So rather than plan your innocuous retirement, look upon the inevitable as a chance to explore other options, and live your dream. You definitely won’t regret it, and you will get respect rather than criticism as you embark on your voyage of discovery.
After all, why always take the tried and tested route? If you haven’t done so before, throw caution to the wind for the first time in your life – which is so very rock n roll!!
We observe an over-achieving Mother and emotionally detached step-father from a well-heeled British middle class family, who put their children’s education and piano lessons above the needs of their socially challenged daughter Libby who has hearing difficulties.
As we follow the progress of this young girl from her isolation within a large family, to her progress with a ‘one to one’ specialist carer, whose love and commitment gradually brings her into the real world, we feel outraged as the narcissistic parents deprive her of all hope by cutting her off in her prime, through their own refusal to listen to their child or the expert caring for her, even stopping her sign language as they feel it is better for her to lip read.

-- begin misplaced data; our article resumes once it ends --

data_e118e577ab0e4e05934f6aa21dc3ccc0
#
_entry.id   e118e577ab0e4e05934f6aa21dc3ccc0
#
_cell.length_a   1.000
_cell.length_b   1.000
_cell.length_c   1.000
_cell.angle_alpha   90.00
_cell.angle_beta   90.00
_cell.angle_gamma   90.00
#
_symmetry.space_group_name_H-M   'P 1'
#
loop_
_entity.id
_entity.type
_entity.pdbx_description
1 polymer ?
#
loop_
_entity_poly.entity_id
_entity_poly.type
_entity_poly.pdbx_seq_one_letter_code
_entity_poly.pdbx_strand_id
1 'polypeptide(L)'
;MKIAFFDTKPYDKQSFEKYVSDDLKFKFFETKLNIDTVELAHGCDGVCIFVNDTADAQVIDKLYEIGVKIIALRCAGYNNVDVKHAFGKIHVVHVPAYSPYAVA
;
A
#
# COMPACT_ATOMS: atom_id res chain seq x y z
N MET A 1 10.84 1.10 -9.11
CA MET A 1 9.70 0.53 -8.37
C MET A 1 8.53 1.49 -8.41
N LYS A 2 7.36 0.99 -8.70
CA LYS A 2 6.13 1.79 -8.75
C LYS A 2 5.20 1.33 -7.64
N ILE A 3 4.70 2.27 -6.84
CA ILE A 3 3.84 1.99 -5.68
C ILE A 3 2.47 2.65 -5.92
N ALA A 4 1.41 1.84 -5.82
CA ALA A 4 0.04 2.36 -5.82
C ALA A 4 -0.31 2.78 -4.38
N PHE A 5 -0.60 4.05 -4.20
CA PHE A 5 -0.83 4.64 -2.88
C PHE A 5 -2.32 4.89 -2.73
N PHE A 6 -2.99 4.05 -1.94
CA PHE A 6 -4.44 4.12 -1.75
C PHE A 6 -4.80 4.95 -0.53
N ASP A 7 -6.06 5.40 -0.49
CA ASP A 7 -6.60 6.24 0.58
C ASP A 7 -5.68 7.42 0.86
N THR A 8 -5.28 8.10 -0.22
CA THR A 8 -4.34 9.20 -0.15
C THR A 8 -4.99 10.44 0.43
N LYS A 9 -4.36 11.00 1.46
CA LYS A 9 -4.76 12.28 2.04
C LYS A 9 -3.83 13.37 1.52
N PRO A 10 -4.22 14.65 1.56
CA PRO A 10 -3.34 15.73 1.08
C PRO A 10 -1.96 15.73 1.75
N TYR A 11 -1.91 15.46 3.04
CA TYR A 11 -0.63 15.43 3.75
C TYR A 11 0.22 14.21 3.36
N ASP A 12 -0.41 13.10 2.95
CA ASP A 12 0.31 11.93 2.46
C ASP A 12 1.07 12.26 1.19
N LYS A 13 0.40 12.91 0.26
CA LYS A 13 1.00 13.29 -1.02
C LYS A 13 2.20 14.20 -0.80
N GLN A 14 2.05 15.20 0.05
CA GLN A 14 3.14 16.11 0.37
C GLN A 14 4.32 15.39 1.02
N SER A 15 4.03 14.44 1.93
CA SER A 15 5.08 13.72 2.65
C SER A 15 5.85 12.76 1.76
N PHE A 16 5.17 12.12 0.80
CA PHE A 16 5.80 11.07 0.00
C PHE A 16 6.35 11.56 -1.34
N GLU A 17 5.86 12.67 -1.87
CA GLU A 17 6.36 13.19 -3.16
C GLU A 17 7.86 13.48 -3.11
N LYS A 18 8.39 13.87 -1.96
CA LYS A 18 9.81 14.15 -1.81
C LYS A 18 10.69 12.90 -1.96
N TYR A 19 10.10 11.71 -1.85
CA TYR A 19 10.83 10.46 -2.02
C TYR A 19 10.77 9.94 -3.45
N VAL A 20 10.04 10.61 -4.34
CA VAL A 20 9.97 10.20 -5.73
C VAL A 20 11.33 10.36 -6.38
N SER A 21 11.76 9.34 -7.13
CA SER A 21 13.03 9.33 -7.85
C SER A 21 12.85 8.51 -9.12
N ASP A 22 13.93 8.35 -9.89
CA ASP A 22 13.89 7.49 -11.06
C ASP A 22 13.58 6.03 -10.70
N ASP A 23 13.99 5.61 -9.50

It is heart wrenching as the carer secretly visits Libby at her new school, and they sign ‘I love you’ to each other – with no one to observe the tragic consequence.
It certainly strikes a chord as we are subtly informed of the lack of care and understanding in the Education system with the need of sign language and awareness in schools, in addition to the loneliness of someone who constantly feels excluded.
We also observe that a classroom can be the most isolating place for someone who cannot engage with other kids, through the school’s inability or refusal to educate their own staff into how to improve the situation with these simple communication skills.
We are brilliantly educated into the silent World of the child, and quickly learn that neglect comes in all forms, and is not necessarily restricted to grimy areas of poverty or bad education, but with the absence of love, and with love comes listening, which as we know, is the most important thing of all.